Keeping United international first class

Should the new United Airlines have international first class, like the old United, or not, like the old Continental Airlines? Most frequent fliers expect a decision in favor of one of the two models, but why not go with a mixed model? Why not keep first class on routes where it makes business sense, and fly two-cabin planes where it doesn’t?

Since the two carriers’ merger was announced in May, there have been many opinions in online travel forums advocating just coach and business class, but it’s hard to see the world’s largest airline without long-haul first class at all. Continental may call its premium cabin BusinessFirst, but it’s business class…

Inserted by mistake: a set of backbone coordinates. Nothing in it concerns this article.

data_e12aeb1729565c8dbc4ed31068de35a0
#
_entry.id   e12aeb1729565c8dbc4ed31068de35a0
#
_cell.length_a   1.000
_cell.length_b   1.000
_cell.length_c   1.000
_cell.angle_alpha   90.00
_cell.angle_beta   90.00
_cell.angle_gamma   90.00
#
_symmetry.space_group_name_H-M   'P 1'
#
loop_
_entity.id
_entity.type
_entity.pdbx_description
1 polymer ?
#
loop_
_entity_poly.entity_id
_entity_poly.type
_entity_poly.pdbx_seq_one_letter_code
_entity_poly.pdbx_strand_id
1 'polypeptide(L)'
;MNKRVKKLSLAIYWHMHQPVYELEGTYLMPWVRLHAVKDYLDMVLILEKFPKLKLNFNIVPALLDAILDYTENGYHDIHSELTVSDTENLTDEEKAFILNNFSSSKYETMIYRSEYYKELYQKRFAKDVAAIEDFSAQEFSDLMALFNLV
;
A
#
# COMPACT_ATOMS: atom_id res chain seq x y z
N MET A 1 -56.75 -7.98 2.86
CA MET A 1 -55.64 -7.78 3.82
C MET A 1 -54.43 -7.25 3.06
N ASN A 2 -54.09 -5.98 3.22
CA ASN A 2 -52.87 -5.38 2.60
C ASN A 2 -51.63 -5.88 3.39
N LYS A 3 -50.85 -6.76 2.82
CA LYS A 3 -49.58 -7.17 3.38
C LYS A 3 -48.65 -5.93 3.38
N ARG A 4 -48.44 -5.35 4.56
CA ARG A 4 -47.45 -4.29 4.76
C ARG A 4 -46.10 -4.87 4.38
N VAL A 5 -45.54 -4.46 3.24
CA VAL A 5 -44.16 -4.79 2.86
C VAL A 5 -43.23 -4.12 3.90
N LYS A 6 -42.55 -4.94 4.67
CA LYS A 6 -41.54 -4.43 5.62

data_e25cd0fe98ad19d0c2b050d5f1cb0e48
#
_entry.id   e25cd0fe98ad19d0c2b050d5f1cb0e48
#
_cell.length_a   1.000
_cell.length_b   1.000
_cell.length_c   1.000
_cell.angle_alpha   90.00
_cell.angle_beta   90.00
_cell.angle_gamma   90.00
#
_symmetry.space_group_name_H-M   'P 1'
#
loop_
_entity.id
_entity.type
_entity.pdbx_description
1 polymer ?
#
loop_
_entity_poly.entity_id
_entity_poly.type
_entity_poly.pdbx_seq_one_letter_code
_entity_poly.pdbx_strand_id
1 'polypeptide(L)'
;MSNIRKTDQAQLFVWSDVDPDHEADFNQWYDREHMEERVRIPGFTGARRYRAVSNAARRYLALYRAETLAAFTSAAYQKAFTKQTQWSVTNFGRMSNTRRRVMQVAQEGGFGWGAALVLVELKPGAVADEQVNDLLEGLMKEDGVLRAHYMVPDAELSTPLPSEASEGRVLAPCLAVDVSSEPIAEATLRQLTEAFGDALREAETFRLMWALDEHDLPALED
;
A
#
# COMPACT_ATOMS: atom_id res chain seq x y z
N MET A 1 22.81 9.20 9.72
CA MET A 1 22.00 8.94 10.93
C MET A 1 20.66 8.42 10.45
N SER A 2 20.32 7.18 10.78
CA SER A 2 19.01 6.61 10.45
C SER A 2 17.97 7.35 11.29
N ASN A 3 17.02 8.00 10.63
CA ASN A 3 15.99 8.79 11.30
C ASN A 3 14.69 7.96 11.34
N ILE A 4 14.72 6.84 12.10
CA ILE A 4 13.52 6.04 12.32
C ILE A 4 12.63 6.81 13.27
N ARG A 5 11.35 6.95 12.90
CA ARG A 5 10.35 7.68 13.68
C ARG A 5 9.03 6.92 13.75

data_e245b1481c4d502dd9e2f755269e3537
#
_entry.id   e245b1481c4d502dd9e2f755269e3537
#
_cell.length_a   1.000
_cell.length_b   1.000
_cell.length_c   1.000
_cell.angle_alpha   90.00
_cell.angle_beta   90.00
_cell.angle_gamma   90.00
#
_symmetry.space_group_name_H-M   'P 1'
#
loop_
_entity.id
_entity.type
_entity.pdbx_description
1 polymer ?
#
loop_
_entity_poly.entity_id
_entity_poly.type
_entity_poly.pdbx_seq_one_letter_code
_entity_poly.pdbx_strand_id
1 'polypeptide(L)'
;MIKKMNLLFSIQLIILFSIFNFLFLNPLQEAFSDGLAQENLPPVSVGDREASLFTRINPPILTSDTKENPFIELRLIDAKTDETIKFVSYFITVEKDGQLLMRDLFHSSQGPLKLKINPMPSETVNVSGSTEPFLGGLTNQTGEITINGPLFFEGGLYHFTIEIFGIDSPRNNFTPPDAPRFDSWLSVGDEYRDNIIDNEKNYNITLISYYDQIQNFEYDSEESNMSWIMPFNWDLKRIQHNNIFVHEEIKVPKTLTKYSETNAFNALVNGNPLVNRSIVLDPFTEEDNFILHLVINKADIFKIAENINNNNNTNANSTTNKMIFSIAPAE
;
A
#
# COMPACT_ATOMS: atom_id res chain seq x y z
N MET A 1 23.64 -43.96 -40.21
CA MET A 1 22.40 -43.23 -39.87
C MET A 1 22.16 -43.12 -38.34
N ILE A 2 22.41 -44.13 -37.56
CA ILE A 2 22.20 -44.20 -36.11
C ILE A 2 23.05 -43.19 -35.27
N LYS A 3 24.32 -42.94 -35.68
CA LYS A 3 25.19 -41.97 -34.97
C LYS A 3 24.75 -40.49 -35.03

Why new United should have domestic business — not first — class

One of the big questions of the United-Continental merger is whether the domestic premium cabin will be sold as first class, as is currently the case with United, or business class, which is what Continental does. For customers’ sake, that cabin should be sold as business class.

This is not just about a name — it affects booking classes and flight inventory, and the present discrepancies between domestic and international flights can be very confusing for passengers, and sometimes even for agents. The domestic first-class designation is a tradition started decades ago, when all commercial planes had two cabins of service. But then along came business class, and the major network carriers ended up with three cabins on international flights…